Elon Musk is the CEO of two of the world's most innovative and valuable technology firms — but you might not want to work for him.

Elon Musk has limited empathy, according to his brother Kimbal. That could make the Tesla and SpaceX CEO a particularly bad boss.

The 50-year-old SpaceX and Tesla CEO is a business "savant," but his "talent is not empathy with people," according to his brother and longstanding business partner Kimbal Musk, in an interview with Time magazine earlier this month.

The savant claim is difficult to refute. Both Tesla and SpaceX were significantly more likely to fail than succeed when they first debuted in the early 2000s, according to Elon Musk. Nonetheless, Tesla's market valuation is $1.1 trillion as of Monday, while SpaceX was most recently valued at $100.3 billion in October, assisting the tech billionaire in cementing his position as the world's richest person, with a net worth of $274 billion, according to Bloomberg.

However, his generosity does not appear to extend to his interpersonal abilities, a point that has been made often in recent years by friends, foes, and Musk himself.

"I revolutionized electric automobiles and I'm sending people to Mars in a rocket ship," the billionaire declared on NBC's "Saturday Night Live" in May. "Did you assume I'd be a chill, average person as well?"

Ashlee Vance, an author and journalist, produced a 400-page biography of Musk in 2015, telling Vice that Musk possesses "the strangest kind of empathy."

"He doesn't have a lot of interpersonal empathy, but he has a lot of humanity empathy," Vance explained. "I believe he has a very different set of feelings than the typical individual."

According to research, empathic supervisors may make the majority of employees feel much more productive and engaged. In a poll conducted earlier this year by the New York City-based workplace nonprofit Catalyst, 61 percent of respondents with "very empathic senior leaders" reported feeling constantly innovative at work, compared to only 13 percent of other respondents.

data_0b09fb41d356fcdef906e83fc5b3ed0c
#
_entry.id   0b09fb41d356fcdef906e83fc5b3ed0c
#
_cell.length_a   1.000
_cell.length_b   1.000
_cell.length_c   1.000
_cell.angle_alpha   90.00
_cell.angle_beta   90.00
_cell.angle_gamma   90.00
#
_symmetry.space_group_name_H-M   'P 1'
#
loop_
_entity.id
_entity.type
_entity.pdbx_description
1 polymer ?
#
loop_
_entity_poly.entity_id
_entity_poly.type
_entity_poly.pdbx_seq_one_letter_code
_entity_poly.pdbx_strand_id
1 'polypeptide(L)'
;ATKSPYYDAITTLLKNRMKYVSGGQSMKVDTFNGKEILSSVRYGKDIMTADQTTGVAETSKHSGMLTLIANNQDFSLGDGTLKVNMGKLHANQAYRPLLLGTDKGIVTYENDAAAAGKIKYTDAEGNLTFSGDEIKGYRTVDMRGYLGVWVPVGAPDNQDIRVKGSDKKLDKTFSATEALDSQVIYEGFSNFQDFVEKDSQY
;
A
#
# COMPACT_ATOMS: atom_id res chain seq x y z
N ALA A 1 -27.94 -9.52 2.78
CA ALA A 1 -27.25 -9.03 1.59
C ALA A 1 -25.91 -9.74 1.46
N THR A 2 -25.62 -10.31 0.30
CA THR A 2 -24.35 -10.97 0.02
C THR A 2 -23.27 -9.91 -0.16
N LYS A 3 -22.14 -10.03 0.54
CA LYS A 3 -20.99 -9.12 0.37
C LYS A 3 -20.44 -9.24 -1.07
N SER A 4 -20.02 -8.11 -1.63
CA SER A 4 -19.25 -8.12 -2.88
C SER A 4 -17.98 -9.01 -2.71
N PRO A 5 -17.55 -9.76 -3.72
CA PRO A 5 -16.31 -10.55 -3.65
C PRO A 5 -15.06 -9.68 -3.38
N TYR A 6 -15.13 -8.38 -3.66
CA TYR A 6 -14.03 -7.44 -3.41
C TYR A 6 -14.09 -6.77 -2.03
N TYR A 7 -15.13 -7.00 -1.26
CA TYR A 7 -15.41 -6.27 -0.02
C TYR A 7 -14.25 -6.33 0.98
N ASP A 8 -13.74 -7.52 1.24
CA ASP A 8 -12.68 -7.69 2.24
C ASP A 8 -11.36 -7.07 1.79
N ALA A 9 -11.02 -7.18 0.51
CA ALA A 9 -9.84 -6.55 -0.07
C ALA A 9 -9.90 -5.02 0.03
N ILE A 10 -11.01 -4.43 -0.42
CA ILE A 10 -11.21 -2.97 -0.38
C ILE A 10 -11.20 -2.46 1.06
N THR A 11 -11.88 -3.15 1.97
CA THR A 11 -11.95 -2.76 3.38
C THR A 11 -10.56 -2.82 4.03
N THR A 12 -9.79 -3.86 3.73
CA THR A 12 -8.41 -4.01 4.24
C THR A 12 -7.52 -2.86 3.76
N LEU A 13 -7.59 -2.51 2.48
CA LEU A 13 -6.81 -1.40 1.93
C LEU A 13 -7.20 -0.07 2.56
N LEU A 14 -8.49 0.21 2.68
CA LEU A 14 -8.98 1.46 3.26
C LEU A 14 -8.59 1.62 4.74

Similarly, 76 percent of those who claimed they had a caring supervisor reported feeling "often or always engaged" at work, compared to just 32 percent of those who felt their bosses were "less empathic."

Musk appears to fall into the latter type. For years, he has argued that space research and travel are critical to humanity's survival, and that electric vehicles may contribute in the fight against climate change. However, some employees and ex-employees claim they are compelled to work in toxic, destructive environments in order to work on potentially game-changing initiatives.

Following Musk's selection as Time's Person of the Year earlier this month, former SpaceX engineer Ashley Kosak wrote an op-ed for online journal Lioness stating that she was sexually harassed during her stay, and that Musk helped establish the working environment that enabled it.

"Elon makes promises he doesn't keep, repeatedly moves the goalposts, excessively drains resources from individuals on the verge of burnout, and then sends frightening messages to remind them that their efforts will never be enough," Kosak said.

Following the publishing of the op-ed, four other ex-SpaceX employees reported separate workplace harassment incidents to The Verge.

Similar complaints have surfaced at Tesla, where production assistant Jessica Barraza filed a lawsuit last month against her employer, alleging "rampant sexual harassment" and "nightmarish conditions" at the company's Fremont, California-based facility. According to The Washington Post, six additional women have subsequently filed similar complaints, with many of them directly blaming Musk for Tesla's working culture.

Neither SpaceX nor Tesla reacted immediately to USA GAG Make It's request for comment.

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